Secrecy

NEW VOICES: Head of National Pharmacist's Group Opposes Lethal Injection Secrecy

Leonard Edloe (pictured), President of the American Pharmacists Association Foundation has urged Virginia lawmakers to reject Governor Terry McAuliffe's proposal to conceal the identity of the state's execution drug supplierssaying that the plan "undermines everything our profession stands for, and is actually against the law." In an op-ed in The Virginian-Pilot on the eve of a veto session in which the Virginia state legislature will consider the secrecy proposal, Edloe wrote: "Medicines are made to save lives, not end them. They’re not designed, or tested, to kill people." Edloe says "[k]eeping pharmacies out of the execution process is not just a point of principle. Federal law says drugs must be prescribed to a specific patient for a medicinal purpose. An execution clearly does not qualify." He describes the risks of compounding, pointing to the 2012 outbreak of fungal meningitis caused by badly compounded drugs, which killed 64 people. "In response, the federal government passed laws and regulations to increase the scrutiny of compounding pharmacies to protect the public," he said. "McAuliffe proposes the opposite approach — to give irresponsible compounders insulation from regulation — preventing the state taking action if a compounder supplied bad drugs that led to a botched execution." In 2015 the American Pharmacists Association issued a declaration opposing pharmacist involvement in capital punishment, and Edloe called such involvement "fundamentally contrary to the role of pharmacists as providers of healthcare." The current debate over secrecy, he says, "helps drive home the point that professional pharmacists have no place in the process." UPDATE: The Virginia legislature approved Gov. McAuliffe's amendments on April 20. 

Missouri Judge Orders State to Reveal Source of Lethal Injection Drugs

Cole County, Missouri Circuit Judge Jon Beetem ruled on March 21 that Missouri must release the names of pharmacies that have provided lethal injection drugs for executions. Judge Beetem ruled in favor of the ACLU of Missouri and several media organizations that had filed three separate suits against the state. The media plaintiffs included the Reporters Committee for Freedom of the Press, the St. Louis Post-Dispatch, The Kansas City Star, the Springfield News-Leader, Associated Press, The Guardian, and BuzzFeed reporter Chris McDaniel. Judge Beetem found that Missouri had "knowingly violated the sunshine law by refusing to disclose records that would reveal the suppliers of lethal injection drugs, because its refusal was based on an interpretation of Missouri statutes that was clearly contrary to law." Bernard Rhodes, an attorney for The Guardian, said the information was critical to public oversight: "Without this information, the public is unable to exercise meaningful oversight of the executions carried out in its name. One of the primary purposes of a free and independent press is to perform a watchdog function over government activities, and this lawsuit is a perfect example of that." Because it determined that Missouri had knowingly violated the law, the court also awarded the plaintiffs more than $100,000 in attorneys fees. In a column for the Los Angeles Times, Scott Martelle called the decision, "a win for transparency," and said that companies' reluctance to participate publicly in executions was evidence of society's changing views. "[C]apital punishment has become so contrary to American societal norms that here in the land of the quick buck, even the business world has turned its back on the practice," he wrote. The state of Missouri has indicated that it intends to appeal the decision.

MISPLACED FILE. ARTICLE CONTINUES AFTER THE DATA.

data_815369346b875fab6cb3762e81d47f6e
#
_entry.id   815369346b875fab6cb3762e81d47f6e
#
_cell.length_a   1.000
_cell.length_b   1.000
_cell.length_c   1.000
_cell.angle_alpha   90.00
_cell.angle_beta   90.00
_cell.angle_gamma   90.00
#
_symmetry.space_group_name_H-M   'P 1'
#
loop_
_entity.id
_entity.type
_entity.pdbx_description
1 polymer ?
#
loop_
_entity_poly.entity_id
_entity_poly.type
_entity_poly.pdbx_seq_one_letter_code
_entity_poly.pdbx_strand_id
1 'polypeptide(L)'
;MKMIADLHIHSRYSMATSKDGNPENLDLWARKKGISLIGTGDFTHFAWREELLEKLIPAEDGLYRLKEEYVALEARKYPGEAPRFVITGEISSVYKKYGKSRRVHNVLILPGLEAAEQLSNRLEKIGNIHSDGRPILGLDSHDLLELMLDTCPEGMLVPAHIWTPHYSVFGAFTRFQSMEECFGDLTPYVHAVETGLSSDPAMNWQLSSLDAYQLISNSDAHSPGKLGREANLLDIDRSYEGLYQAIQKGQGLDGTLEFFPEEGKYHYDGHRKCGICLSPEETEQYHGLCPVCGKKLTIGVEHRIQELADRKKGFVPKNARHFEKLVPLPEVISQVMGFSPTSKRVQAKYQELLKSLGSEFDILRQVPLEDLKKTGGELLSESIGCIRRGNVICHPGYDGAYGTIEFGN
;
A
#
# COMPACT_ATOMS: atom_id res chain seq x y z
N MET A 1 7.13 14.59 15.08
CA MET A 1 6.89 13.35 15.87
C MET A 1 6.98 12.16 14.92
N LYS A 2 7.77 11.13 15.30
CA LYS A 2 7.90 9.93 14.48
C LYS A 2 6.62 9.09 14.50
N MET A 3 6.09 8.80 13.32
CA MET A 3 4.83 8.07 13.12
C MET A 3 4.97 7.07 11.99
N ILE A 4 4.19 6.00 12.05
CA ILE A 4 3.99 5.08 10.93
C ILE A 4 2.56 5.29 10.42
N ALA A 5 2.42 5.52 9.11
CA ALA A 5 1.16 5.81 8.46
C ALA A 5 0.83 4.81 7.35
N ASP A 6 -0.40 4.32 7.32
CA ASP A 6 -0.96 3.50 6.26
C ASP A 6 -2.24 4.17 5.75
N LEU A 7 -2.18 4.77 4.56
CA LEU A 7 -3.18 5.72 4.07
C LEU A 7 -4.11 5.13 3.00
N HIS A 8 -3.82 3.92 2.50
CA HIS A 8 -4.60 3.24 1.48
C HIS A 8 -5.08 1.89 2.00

Pages